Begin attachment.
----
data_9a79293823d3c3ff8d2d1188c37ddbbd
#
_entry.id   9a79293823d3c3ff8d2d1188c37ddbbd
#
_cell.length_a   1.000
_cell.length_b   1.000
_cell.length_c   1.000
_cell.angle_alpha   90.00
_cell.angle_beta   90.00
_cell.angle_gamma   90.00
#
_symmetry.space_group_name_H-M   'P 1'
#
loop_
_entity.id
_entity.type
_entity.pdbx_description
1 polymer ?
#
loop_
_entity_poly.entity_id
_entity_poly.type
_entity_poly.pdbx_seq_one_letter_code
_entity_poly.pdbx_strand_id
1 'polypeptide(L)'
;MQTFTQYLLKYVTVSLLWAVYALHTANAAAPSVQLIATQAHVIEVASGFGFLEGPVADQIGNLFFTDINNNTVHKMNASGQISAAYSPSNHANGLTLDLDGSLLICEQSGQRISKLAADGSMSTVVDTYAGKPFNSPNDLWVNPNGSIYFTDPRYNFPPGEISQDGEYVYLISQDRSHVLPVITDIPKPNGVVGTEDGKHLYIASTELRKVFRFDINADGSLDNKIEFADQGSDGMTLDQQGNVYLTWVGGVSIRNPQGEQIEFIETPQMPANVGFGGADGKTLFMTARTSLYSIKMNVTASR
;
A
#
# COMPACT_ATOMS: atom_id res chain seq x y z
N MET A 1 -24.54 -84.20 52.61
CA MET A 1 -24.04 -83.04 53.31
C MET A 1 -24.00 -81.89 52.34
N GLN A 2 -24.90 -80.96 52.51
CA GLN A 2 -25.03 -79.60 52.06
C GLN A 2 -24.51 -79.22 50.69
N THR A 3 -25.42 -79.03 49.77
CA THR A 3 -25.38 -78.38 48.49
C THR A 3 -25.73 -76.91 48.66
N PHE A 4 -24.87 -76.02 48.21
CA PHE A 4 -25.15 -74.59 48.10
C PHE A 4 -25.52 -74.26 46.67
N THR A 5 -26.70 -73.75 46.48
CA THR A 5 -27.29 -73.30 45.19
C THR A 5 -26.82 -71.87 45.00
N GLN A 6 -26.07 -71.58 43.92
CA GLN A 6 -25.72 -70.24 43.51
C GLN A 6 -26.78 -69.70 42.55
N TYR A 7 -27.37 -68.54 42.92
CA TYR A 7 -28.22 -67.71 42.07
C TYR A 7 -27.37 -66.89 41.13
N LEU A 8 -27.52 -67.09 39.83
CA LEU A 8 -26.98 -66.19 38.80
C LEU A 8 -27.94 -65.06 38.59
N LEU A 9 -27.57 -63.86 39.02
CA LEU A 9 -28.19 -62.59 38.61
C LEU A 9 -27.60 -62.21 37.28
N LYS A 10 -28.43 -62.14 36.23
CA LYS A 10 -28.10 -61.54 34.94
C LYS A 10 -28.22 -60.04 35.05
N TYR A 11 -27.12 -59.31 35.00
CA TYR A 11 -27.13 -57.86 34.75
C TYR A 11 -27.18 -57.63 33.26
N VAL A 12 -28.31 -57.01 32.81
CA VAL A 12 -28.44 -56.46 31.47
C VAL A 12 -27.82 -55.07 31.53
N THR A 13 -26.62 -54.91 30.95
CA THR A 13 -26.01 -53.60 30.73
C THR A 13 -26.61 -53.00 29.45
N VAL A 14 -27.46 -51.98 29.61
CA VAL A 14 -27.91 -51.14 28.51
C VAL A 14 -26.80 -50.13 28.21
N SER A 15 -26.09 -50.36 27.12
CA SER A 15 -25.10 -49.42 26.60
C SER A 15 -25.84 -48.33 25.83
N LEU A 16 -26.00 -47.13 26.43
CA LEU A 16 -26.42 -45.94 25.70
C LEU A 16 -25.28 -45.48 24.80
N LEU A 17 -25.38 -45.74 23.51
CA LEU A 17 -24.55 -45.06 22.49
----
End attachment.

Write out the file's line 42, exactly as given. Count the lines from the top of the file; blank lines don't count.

C PHE A 4 -25.52 -74.26 46.67